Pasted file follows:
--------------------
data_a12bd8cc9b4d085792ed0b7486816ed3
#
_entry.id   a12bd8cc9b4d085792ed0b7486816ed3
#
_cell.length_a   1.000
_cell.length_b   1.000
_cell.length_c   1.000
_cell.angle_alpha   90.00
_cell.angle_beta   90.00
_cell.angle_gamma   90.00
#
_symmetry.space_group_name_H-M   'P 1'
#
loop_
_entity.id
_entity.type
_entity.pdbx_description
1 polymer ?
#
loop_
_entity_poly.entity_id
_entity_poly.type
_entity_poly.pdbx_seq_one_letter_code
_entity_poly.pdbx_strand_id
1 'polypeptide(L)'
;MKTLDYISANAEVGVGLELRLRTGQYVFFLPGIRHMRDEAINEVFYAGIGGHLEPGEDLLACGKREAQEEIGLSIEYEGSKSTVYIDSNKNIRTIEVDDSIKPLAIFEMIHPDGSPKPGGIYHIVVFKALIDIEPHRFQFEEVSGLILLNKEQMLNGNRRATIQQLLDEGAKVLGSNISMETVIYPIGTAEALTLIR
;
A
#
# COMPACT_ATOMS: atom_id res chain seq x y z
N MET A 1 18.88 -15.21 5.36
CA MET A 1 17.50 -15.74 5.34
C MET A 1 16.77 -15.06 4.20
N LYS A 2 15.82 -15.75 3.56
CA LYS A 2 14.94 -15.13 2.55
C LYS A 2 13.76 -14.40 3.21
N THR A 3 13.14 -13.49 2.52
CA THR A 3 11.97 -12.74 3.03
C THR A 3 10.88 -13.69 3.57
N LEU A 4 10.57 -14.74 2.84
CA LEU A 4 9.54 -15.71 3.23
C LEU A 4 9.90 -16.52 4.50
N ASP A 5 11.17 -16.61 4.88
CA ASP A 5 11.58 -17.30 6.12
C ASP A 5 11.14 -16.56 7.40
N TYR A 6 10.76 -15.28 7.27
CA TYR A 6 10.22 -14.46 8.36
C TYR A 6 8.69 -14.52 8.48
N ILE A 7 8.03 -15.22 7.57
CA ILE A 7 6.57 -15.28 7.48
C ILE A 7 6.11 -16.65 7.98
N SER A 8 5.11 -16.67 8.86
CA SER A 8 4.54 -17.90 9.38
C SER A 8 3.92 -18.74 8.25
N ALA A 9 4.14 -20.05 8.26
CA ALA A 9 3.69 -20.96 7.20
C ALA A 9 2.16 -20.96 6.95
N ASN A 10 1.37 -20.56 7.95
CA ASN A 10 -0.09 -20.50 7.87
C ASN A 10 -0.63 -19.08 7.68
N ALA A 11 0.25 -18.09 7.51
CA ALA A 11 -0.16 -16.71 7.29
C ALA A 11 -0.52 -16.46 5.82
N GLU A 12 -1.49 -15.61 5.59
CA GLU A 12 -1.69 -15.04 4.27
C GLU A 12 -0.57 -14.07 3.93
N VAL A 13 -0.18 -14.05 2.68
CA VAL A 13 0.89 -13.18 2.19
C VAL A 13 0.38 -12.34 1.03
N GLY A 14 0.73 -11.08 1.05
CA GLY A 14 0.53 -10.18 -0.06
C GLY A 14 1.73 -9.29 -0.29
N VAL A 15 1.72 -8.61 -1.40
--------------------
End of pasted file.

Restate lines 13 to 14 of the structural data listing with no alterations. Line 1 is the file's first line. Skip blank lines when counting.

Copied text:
#
loop_